Welcome to Better Sex With Dr. Lexx, a monthly column where sex therapist, educator and consultant Dr. Lexx Brown-James shares expertise, advice and wisdom about sex, relationships and more. Approaching education about sex as a life-long endeavor — “from womb to tomb” — Dr. Lexx (AKA The #CouplesClinician) is your guide to the shame-free, medically accurate, inclusive and comprehensive conversations for you, your partner and your whole family.
October is special for a lot of reasons and one of which is Pregnancy and Infant Loss month (PAIL). PAIL is a true trauma that test lovers’ will, relationship, and self-preservation. This month, I brought in an expert, Jeanae M. Hopgood, MFT, M.Ed, PMH-C (@black_angel_mom) to help educate about PAIL, talk to us about resources and how to preserve a relationship when PAIL hits close to home.
Dr. Lexx: Who are you and what are your credentials?
Hopgood: I am an individual, couple/partner, and family therapist specializing in sexuality & sexual identity, perinatal mental health, perinatal loss, family creation, and family of origin challenges. I am also a mother of three (one earth-side, and twin daughters who passed), an author, owner & CEO of JHJ Therapy, LLC, and creator of the Black Angel Mom brand (virtual community, support groups, journal and blog).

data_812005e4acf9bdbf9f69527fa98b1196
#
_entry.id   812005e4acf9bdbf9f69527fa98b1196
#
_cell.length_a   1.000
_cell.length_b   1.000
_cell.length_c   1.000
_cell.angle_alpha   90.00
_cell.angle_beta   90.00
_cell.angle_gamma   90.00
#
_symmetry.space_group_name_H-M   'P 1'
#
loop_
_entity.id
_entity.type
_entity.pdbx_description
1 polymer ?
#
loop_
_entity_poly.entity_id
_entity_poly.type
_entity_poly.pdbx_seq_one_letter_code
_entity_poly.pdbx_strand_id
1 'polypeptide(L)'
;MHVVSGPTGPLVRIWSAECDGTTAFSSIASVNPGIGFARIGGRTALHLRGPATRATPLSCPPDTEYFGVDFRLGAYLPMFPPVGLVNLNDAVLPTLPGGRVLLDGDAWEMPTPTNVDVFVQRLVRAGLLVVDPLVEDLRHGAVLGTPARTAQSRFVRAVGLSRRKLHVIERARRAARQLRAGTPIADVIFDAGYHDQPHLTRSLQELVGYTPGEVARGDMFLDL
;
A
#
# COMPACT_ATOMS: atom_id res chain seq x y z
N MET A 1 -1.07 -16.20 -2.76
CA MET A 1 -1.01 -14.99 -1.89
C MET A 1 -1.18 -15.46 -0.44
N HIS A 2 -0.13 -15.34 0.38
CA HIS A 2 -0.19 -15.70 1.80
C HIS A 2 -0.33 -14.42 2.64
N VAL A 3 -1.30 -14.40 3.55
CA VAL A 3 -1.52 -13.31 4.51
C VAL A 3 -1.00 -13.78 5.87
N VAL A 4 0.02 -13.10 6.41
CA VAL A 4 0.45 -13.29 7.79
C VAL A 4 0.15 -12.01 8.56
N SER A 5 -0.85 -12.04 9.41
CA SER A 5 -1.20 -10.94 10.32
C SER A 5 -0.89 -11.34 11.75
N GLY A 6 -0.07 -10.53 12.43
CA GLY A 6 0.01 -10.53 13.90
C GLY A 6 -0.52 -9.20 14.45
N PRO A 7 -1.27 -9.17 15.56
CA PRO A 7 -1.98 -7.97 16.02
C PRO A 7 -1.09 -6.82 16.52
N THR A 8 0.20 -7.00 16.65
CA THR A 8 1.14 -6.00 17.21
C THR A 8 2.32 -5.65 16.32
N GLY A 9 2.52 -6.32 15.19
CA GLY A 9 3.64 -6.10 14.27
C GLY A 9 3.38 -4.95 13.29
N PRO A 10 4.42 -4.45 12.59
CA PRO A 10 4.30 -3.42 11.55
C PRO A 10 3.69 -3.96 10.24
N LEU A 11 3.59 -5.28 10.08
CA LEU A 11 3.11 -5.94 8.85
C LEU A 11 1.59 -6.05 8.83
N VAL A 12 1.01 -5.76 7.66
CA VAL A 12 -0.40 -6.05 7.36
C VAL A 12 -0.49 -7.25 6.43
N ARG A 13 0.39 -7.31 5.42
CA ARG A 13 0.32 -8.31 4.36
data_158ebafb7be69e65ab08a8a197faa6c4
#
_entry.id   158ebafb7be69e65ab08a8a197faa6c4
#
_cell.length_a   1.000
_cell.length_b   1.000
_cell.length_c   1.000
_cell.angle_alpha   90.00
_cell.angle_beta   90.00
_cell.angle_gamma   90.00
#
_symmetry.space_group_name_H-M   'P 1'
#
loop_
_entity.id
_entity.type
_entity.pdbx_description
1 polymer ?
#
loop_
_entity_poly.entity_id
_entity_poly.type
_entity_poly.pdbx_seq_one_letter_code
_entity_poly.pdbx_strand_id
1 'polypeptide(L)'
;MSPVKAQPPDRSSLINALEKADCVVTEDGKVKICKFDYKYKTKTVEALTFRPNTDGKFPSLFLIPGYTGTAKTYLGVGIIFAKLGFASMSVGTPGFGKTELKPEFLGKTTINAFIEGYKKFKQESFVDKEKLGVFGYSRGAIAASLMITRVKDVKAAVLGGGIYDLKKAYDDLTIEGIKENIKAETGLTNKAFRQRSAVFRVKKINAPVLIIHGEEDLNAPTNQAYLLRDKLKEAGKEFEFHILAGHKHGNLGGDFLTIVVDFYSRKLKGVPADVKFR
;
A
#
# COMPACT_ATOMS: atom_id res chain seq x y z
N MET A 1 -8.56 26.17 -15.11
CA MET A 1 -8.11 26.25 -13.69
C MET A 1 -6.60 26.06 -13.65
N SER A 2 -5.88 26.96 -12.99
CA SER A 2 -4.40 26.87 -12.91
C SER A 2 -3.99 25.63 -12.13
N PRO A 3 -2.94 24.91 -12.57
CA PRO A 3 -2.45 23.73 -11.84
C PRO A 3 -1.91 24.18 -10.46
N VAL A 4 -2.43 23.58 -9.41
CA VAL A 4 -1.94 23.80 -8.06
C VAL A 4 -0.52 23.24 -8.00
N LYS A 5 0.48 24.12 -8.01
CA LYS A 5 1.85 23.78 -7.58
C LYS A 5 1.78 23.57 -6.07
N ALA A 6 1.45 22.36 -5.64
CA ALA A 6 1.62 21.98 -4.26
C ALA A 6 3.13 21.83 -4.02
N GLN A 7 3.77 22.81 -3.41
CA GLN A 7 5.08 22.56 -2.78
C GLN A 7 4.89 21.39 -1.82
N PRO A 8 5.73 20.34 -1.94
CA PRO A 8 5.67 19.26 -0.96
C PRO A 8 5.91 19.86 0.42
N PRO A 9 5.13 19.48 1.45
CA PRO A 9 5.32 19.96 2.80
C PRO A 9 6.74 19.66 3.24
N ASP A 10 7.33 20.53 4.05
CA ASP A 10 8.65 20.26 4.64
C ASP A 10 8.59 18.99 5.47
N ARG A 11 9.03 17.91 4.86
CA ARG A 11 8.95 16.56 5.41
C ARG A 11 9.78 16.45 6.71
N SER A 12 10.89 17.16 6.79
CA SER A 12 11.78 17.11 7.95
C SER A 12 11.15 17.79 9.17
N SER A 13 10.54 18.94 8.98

Dr. Lexx: What is PAIL and how do we use October to honor it?
Hopgood: PAIL is an acronym for Pregnancy and Infant Loss. October is PAIL Awareness month and involves several global, as well as local events. PAIL Awareness Day and the Wave of Light occur on October 15th yearly. Some people also use the opportunity to have small gatherings to honor their children that have passed; particularly when there are unclear birth or death dates. Others may choose to use the time to address their loss(es) in private during this time of year, with candles, or journaling, or looking through memorabilia.